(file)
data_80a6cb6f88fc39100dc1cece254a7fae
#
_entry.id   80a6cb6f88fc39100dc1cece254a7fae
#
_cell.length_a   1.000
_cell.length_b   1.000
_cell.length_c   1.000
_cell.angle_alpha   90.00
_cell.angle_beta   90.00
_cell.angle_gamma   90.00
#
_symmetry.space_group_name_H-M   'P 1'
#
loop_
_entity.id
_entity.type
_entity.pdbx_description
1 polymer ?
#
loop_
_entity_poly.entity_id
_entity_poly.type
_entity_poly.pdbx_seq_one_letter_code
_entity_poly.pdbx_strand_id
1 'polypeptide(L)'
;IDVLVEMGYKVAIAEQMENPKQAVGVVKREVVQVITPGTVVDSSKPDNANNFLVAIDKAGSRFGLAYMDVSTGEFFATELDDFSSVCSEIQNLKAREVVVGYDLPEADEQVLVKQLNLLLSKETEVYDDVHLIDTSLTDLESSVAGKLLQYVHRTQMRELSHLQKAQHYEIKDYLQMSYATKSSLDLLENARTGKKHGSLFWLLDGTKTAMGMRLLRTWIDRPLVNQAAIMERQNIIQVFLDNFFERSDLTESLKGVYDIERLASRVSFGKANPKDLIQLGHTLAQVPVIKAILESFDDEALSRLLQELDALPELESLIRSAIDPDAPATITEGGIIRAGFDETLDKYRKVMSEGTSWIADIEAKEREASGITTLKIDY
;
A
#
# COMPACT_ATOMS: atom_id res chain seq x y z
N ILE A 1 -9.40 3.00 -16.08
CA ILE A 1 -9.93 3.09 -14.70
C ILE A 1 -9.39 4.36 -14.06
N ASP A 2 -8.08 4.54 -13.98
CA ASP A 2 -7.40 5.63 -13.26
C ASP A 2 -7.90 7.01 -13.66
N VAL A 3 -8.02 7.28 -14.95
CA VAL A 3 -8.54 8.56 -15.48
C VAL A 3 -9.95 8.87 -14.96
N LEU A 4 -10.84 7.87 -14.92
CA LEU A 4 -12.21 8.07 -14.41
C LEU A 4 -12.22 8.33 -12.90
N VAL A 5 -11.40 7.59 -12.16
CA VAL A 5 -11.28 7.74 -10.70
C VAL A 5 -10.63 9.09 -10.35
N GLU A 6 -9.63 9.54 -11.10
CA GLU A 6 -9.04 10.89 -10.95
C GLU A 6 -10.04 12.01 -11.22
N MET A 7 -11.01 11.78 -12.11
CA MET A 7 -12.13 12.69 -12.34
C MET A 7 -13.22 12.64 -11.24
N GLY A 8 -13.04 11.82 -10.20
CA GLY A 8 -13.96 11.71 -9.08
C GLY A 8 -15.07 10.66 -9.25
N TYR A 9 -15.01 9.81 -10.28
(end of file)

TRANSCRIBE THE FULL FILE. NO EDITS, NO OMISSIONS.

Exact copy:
data_80a6cb6f88fc39100dc1cece254a7fae
#
_entry.id   80a6cb6f88fc39100dc1cece254a7fae
#
_cell.length_a   1.000
_cell.length_b   1.000
_cell.length_c   1.000
_cell.angle_alpha   90.00
_cell.angle_beta   90.00
_cell.angle_gamma   90.00
#
_symmetry.space_group_name_H-M   'P 1'
#
loop_
_entity.id
_entity.type
_entity.pdbx_description
1 polymer ?
#
loop_
_entity_poly.entity_id
_entity_poly.type
_entity_poly.pdbx_seq_one_letter_code
_entity_poly.pdbx_strand_id
1 'polypeptide(L)'
;IDVLVEMGYKVAIAEQMENPKQAVGVVKREVVQVITPGTVVDSSKPDNANNFLVAIDKAGSRFGLAYMDVSTGEFFATELDDFSSVCSEIQNLKAREVVVGYDLPEADEQVLVKQLNLLLSKETEVYDDVHLIDTSLTDLESSVAGKLLQYVHRTQMRELSHLQKAQHYEIKDYLQMSYATKSSLDLLENARTGKKHGSLFWLLDGTKTAMGMRLLRTWIDRPLVNQAAIMERQNIIQVFLDNFFERSDLTESLKGVYDIERLASRVSFGKANPKDLIQLGHTLAQVPVIKAILESFDDEALSRLLQELDALPELESLIRSAIDPDAPATITEGGIIRAGFDETLDKYRKVMSEGTSWIADIEAKEREASGITTLKIDY
;
A
#
# COMPACT_ATOMS: atom_id res chain seq x y z
N ILE A 1 -9.40 3.00 -16.08
CA ILE A 1 -9.93 3.09 -14.70
C ILE A 1 -9.39 4.36 -14.06
N ASP A 2 -8.08 4.54 -13.98
CA ASP A 2 -7.40 5.63 -13.26
C ASP A 2 -7.90 7.01 -13.66
N VAL A 3 -8.02 7.28 -14.95
CA VAL A 3 -8.54 8.56 -15.48
C VAL A 3 -9.95 8.87 -14.96
N LEU A 4 -10.84 7.87 -14.92
CA LEU A 4 -12.21 8.07 -14.41
C LEU A 4 -12.22 8.33 -12.90
N VAL A 5 -11.40 7.59 -12.16
CA VAL A 5 -11.28 7.74 -10.70
C VAL A 5 -10.63 9.09 -10.35
N GLU A 6 -9.63 9.54 -11.10
CA GLU A 6 -9.04 10.89 -10.95
C GLU A 6 -10.04 12.01 -11.22
N MET A 7 -11.01 11.78 -12.11
CA MET A 7 -12.13 12.69 -12.34
C MET A 7 -13.22 12.64 -11.24
N GLY A 8 -13.04 11.82 -10.20
CA GLY A 8 -13.96 11.71 -9.08
C GLY A 8 -15.07 10.66 -9.25
N TYR A 9 -15.01 9.81 -10.28